As a secondary function we may recognize, in certain cases, the power of closing wounds, which results from the rapid coagulation of exuded latex in contact with the air.
This " coagulation " leads to the formation of the river-sludges that form deltas.
" Serumalbumin," or " blood-albumin," possibly C450H720N116S60140,, occurs in blood-serum, lymph, chyle, milk, &c.; its coagulation temperature is about 67°.
Fibrinogen is insoluble in water, but soluble in salt solutions; it has three different coagulation temperatures, 56°, 6 7°, 75°.
Fibrin, produced from fibrinogen by a ferment, is a jelly-like substance, coagulable by heat, alcohol, &c. The muscle-albumins include " myosin " or paramyosinogen, a globulin, which by coagulation induces rigor mortis, and the closely related " myosinogen " or myogen; myoglobulin and myoalbumin are also found in muscles.
If a certain minimum charge must be collected in order to start coagulation, it will need the conjunction of 6n monovalent, or 3n divalent, to equal the effect of 2n trivalent ions.
If the latex is warmed or an acid, an alkali or astringent plant juice is added to it, " coagulation " usually takes place more or less readily, the caoutchouc separating in solid flakes or curds.
The efficacy of heat or of an acid, an alkali or other agent in promoting coagulation depends on the character of the latex, and varies with that obtained from different plants.
When exposed to air the latex gradually undergoes putrefactive changes accompanied by coagulation of the caoutchouc. The addition of a small quantity of ammonia or of formalin to some latices usually has the effect of preserving them for a considerable time.
The nature of the coagulation is not yet completely understood.
It has been compared with that of milk and of blood, which depend essentially on the coagulation or separation in curds of a proteid or albuminous substance, such as takes place when white of egg is warmed.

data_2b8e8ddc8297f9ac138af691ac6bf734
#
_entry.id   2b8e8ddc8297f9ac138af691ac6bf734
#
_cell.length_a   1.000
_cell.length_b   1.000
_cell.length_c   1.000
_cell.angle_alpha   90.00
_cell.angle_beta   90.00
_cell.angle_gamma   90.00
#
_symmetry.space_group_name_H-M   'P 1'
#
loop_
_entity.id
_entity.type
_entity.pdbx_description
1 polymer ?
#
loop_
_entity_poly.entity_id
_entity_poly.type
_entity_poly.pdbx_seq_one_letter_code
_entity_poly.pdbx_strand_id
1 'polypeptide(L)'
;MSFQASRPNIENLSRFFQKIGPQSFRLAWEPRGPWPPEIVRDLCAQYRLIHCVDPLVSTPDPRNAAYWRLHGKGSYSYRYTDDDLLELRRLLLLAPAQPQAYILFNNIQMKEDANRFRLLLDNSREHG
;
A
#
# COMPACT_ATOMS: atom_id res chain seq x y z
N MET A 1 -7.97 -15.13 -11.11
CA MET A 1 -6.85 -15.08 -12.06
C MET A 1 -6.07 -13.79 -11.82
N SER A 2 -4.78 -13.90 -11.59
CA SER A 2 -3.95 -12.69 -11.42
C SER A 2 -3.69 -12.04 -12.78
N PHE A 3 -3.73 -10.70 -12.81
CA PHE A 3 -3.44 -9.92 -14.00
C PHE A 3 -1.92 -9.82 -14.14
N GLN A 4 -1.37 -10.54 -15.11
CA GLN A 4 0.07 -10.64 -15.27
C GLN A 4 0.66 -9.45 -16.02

There is, however, reason to believe that the coagulation of latex into rubber is not mainly of this character.
The globules in the latex are liquid, and the phenomenon of coagulation would seem to consist in the passage of this liquid into solid caoutchouc through the kind of change known as polymerization or condensation, in which a liquid passes into solid without alteration of composition or by condensation with the elimination of the elements of water.
The effect of chemical agents in producing coagulation are in consonance with what is known of other instances of polymeric or condensation changes, whilst the fact that the collection of globules separated by creaming after thorough washing, and therefore removal of all proteid, is susceptible of solidification into caoutchouc by a merely mechanical act such as churning, strongly supports the view that the character of the change is distinct from that of any alteration which may occur in the proteid constituents of the latex.
Be feared that immature trees are often tapped and their latex mixed with that of older trees before coagulation, thus forming.
The point of next importance is the coagulation of the latex so as to produce rubber in the form and of the quality required by the manufacturer.
The primitive methods of coagulation and curing practised in S.
The coagulated rubber separates as a mass of spongy caoutchouc. If the coagulation has been effected in shallow dishes, the rubber is obtained in a thin cake of similar shape known as a " biscuit."
In two or three minutes coagulation takes place, and the rubber is then exposed to the air on sticks, and allowed to drain for eight days.
The globules in the latex, however, consist more probably of a distinct liquid substance which readily changes into the solid caoutchouc. The coagulation of the latex often originates with the " curding " of the proteids present, and this alteration in the proteid leads to the solidification of the globules into caoutchouc. The latter, however, is probably a distinct effect.